Decision Making: Remembering to choose the future

A brain region known as the hippocampus is required when people assess different options before making a value-based choice.
  1. Lesley K Fellows  Is a corresponding author
  1. McGill University, Canada

From the philosophers of ancient Greece to the self-help books of today, humans have long been interested in choice. Philosophers and ethicists have debated what goals we ought to choose for millennia, and for a century or more economists and psychologists have studied what goals we will choose. However, neuroscience has only recently begun to systematically address how we choose.

Whether we are pondering life-defining decisions about love, career or commitment to a cause, or simply picking which snacks to buy in the grocery store, it is still unclear what regions of the brain are involved in making choices, and what information those regions encode. In everyday language, we often talk about ‘value’ (or in economic terms, ‘utility’) as the driver of such decisions: we consider our options, and select the one with the highest value. Hundreds of functional MRI (or fMRI) studies in healthy humans have identified a consistent set of brain regions which seem to process signals associated with subjective values; this suggests that value is indeed a concept that has biological roots (Bartra et al., 2013). However, the nature of the information that contributes to the neural signals related to value remains a matter of debate (O'Doherty, 2014). In other words, it is not clear what we think about when we think about value.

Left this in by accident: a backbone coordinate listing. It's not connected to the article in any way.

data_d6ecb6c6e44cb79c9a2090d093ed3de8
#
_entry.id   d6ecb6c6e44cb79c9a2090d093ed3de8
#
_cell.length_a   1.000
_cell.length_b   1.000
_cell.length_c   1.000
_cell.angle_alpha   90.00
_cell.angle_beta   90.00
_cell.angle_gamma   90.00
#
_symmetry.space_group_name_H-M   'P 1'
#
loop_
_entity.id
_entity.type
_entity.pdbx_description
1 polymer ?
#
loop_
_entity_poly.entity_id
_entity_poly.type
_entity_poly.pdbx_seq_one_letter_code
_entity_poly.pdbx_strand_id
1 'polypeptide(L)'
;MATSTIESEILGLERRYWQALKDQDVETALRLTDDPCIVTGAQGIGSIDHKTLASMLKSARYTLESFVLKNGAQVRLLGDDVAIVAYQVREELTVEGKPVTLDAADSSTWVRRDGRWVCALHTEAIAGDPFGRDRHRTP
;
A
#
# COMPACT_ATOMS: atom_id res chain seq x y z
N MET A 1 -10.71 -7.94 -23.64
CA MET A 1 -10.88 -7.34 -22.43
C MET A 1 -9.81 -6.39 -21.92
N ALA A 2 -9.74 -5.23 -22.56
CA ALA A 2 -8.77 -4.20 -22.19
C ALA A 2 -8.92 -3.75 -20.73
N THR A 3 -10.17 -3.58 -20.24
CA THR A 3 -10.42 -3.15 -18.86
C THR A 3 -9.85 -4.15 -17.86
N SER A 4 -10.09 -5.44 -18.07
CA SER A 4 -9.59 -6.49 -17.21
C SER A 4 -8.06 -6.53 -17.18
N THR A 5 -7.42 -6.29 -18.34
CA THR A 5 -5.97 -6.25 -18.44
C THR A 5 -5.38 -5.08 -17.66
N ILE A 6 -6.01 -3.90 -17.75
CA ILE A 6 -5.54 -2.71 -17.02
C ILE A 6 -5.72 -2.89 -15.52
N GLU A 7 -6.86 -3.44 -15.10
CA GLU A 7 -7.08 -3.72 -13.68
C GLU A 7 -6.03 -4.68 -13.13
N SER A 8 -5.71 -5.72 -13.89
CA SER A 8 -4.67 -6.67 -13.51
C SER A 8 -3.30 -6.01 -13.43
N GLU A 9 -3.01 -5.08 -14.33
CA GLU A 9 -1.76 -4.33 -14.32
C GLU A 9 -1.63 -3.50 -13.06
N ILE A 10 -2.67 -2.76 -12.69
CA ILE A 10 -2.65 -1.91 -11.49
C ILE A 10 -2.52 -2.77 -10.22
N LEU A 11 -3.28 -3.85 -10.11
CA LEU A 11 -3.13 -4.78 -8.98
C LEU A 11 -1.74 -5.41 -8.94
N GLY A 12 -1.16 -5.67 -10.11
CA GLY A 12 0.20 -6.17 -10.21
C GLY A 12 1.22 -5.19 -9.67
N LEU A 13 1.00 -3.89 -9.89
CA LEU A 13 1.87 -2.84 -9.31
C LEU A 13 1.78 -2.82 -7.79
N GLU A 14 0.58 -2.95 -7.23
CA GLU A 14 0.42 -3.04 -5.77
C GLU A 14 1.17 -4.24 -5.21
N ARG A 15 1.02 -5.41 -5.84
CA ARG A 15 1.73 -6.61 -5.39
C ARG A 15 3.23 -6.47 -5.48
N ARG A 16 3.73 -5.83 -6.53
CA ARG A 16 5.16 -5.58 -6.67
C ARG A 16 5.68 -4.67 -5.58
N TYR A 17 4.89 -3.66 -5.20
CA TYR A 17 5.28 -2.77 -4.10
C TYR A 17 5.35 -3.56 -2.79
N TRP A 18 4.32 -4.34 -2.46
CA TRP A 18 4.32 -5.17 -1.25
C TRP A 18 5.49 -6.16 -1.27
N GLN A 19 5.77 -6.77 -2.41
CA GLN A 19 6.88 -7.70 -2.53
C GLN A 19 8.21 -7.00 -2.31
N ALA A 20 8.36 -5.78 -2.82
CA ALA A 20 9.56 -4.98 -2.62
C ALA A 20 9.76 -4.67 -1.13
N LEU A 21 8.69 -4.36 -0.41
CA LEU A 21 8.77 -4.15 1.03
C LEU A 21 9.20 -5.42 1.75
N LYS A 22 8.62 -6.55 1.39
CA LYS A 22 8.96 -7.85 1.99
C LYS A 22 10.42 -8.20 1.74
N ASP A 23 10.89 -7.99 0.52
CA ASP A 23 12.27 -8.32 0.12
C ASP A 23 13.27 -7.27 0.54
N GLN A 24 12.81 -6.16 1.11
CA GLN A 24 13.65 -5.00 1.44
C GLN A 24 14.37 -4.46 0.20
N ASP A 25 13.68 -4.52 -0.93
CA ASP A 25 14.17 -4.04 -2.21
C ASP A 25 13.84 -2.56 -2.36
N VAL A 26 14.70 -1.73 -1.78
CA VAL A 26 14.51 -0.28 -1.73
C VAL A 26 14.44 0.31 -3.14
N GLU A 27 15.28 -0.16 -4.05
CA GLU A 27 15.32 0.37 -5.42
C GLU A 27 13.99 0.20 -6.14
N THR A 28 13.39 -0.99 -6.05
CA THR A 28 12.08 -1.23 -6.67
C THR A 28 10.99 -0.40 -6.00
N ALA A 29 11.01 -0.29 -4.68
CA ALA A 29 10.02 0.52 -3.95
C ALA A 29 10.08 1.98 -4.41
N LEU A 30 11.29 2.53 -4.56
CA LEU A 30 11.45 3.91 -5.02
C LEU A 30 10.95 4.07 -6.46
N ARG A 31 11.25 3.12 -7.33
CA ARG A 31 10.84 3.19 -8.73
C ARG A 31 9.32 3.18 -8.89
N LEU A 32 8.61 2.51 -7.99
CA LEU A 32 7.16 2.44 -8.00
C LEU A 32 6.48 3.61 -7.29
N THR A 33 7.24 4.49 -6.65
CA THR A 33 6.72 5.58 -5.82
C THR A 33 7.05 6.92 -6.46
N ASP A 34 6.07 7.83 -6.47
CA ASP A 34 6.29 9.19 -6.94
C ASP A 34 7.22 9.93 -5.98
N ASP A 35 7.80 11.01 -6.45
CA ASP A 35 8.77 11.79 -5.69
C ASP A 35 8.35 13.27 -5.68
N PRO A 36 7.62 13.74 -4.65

In fact, scientists know far less about choices based on value than they do about perceptual decisions (such as assessing if a noisy array of moving dots is trending more to the left or to the right; Shadlen and Kiani, 2013). During perceptual choices, external information is repeatedly sampled and the neural representation of this evidence accumulates until a threshold is crossed and a decision is triggered. These tasks are associated with well-known behavioral phenomena – for instance, choices with less perceptual evidence take longer to resolve – which are captured by drift diffusion models (Ratcliff and McKoon, 2008).